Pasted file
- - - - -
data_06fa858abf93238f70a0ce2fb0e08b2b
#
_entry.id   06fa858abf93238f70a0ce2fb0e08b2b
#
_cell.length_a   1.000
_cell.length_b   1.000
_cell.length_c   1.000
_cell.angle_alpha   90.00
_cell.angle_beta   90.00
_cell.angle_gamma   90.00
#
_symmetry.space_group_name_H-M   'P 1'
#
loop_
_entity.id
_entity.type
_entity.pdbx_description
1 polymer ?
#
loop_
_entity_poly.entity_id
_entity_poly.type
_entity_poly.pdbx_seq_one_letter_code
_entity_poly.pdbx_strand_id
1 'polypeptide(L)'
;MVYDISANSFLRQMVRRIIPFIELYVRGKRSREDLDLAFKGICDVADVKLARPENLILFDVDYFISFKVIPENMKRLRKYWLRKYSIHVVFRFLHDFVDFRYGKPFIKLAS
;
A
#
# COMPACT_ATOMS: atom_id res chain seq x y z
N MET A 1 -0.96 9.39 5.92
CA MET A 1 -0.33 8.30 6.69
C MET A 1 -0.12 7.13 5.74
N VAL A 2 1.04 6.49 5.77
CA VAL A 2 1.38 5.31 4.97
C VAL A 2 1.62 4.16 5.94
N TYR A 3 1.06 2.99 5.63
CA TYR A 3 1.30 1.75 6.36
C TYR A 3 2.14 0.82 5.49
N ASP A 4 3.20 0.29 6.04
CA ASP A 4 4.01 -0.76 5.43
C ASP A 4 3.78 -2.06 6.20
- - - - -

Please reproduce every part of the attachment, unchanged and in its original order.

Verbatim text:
data_06fa858abf93238f70a0ce2fb0e08b2b
#
_entry.id   06fa858abf93238f70a0ce2fb0e08b2b
#
_cell.length_a   1.000
_cell.length_b   1.000
_cell.length_c   1.000
_cell.angle_alpha   90.00
_cell.angle_beta   90.00
_cell.angle_gamma   90.00
#
_symmetry.space_group_name_H-M   'P 1'
#
loop_
_entity.id
_entity.type
_entity.pdbx_description
1 polymer ?
#
loop_
_entity_poly.entity_id
_entity_poly.type
_entity_poly.pdbx_seq_one_letter_code
_entity_poly.pdbx_strand_id
1 'polypeptide(L)'
;MVYDISANSFLRQMVRRIIPFIELYVRGKRSREDLDLAFKGICDVADVKLARPENLILFDVDYFISFKVIPENMKRLRKYWLRKYSIHVVFRFLHDFVDFRYGKPFIKLAS
;
A
#
# COMPACT_ATOMS: atom_id res chain seq x y z
N MET A 1 -0.96 9.39 5.92
CA MET A 1 -0.33 8.30 6.69
C MET A 1 -0.12 7.13 5.74
N VAL A 2 1.04 6.49 5.77
CA VAL A 2 1.38 5.31 4.97
C VAL A 2 1.62 4.16 5.94
N TYR A 3 1.06 2.99 5.63
CA TYR A 3 1.30 1.75 6.36
C TYR A 3 2.14 0.82 5.49
N ASP A 4 3.20 0.29 6.04
CA ASP A 4 4.01 -0.76 5.43
C ASP A 4 3.78 -2.06 6.20